Samsung expects its best operating income in two years, to a large extent on the back of the success of its improved Galaxy S7, which competes at the high end of the smartphone market. This used to be a segment dominated by Apple Inc.’s (NASDAQ: AAPL) iPhone, but not anymore.
Nearly three years ago, Android-based Samsung phones hurt Apple’s sales, but new versions of the iPhone changed that. Recently the pendulum has swung back in Samsung’s favor. The new iPhone 6 family has not done as well as expected. This was the main reason for Apple’s disappointing numbers in its most recently reported quarter. Rumors that production of the iPhone 6 and its components have slowed have added to the pessimism. Also reflecting this, Apple’s share price has dropped 12% in the past three months.
Apple’s 2016 fortunes rest on the launch of the iPhone 7. One theory is that the launch will have to be disappointing. Smartphones have come so far that additions in features can only be incremental and not revolutionary, as was true with the mature personal computer market before them. Apple also faces the challenge that smartphone sales increases have started to flatten in most regions worldwide.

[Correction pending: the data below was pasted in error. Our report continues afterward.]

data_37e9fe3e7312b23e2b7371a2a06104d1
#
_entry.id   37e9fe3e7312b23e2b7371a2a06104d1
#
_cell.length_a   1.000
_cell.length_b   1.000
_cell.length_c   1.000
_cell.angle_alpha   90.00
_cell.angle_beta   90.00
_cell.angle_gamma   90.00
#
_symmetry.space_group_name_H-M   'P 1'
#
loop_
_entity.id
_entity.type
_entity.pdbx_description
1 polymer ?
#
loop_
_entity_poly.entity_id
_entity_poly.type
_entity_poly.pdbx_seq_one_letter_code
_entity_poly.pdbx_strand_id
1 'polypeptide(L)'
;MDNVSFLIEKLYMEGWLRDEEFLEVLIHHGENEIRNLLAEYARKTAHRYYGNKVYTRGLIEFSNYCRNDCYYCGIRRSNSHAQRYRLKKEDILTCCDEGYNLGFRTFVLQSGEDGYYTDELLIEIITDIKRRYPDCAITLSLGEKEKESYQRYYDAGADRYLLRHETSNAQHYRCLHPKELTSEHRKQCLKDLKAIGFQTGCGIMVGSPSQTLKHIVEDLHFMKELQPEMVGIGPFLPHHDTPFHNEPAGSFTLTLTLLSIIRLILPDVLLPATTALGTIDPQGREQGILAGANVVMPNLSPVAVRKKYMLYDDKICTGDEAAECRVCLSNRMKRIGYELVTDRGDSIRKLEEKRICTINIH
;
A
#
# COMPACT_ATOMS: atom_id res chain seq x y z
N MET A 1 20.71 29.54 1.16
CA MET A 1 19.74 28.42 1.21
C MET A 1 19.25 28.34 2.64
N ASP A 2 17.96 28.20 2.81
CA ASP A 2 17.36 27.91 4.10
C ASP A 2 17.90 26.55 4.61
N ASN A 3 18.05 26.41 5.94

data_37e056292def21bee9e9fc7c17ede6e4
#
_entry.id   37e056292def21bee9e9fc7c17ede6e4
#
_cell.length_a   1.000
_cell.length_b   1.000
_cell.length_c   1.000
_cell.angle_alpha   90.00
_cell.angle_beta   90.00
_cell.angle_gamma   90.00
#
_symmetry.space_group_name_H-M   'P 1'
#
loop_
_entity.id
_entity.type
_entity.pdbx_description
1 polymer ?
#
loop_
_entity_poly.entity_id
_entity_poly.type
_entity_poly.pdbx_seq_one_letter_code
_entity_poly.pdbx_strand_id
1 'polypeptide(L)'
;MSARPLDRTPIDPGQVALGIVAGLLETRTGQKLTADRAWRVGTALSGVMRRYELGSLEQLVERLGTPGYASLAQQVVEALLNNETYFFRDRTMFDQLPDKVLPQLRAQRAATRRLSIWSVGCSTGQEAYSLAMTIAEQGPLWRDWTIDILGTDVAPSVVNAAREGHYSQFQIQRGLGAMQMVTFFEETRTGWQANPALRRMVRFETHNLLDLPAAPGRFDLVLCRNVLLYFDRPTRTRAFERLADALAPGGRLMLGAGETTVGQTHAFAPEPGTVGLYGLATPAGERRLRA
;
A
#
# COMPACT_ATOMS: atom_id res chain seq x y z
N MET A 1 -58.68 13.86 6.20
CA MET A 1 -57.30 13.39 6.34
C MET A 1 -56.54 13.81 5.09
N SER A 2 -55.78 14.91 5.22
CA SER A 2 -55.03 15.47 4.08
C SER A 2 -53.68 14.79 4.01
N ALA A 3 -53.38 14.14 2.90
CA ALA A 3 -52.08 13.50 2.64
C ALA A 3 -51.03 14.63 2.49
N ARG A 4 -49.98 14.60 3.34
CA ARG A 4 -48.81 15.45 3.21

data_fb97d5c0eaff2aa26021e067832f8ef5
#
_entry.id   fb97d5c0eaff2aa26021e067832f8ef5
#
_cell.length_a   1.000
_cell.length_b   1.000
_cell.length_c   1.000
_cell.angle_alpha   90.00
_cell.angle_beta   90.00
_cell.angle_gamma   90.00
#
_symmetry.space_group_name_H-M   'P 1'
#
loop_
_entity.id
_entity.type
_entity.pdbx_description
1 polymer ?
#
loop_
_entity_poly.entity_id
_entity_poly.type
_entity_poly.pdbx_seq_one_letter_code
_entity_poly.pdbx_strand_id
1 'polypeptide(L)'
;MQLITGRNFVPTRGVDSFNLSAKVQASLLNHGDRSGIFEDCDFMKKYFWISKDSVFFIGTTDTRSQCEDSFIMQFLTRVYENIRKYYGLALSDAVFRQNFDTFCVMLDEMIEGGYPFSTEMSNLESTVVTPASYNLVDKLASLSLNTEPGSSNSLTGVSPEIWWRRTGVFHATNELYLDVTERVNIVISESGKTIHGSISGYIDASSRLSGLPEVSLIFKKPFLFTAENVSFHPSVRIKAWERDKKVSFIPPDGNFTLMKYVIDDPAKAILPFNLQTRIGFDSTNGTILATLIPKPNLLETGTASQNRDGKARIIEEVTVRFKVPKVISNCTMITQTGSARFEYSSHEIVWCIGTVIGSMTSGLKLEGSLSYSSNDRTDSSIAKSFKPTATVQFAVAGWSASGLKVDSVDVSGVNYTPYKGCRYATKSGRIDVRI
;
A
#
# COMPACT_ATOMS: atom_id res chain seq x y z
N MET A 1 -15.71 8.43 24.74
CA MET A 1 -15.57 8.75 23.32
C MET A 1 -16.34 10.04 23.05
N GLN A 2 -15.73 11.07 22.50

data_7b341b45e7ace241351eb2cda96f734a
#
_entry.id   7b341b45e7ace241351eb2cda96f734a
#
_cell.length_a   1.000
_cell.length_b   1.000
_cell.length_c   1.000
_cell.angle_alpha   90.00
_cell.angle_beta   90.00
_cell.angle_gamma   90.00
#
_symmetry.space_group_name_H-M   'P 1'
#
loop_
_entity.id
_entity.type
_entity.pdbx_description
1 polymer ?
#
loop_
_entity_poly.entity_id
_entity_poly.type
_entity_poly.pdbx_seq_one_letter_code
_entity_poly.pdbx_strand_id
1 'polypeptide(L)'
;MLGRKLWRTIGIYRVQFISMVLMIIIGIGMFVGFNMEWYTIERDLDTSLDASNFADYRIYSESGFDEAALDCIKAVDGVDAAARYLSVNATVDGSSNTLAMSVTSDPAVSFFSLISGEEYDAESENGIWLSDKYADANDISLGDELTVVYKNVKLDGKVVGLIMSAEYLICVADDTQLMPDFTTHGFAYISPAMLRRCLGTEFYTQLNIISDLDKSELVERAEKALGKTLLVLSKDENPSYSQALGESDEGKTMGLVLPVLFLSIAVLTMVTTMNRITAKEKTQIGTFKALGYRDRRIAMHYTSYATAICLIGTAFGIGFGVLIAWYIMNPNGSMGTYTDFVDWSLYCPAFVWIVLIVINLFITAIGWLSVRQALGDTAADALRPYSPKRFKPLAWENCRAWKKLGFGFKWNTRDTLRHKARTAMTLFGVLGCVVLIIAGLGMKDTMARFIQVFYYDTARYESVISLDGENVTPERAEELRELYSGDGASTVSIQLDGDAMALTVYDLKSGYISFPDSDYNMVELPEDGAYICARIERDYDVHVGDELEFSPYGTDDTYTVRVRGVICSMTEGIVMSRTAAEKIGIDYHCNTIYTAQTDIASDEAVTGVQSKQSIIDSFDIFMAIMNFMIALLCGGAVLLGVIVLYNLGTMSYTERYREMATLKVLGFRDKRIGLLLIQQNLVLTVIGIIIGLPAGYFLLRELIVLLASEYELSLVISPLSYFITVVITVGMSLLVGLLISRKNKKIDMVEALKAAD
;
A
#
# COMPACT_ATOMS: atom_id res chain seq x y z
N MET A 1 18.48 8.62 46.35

According to recent research, iPhone sales are weak in China. Apple management has repeatedly said China is the key to its future success.
And analysts worry that the Brexit could hurt iPhone sales in the European Union and United Kingdom later this year. Of course, Samsung is up against a similar challenge.
Apple’s prospects likely will worsen until the iPhone 7 comes out, probably in September. It has to be a smash hit to demonstrate that Samsung’s success is temporary. This year, that is among Apple’s highest hurdles.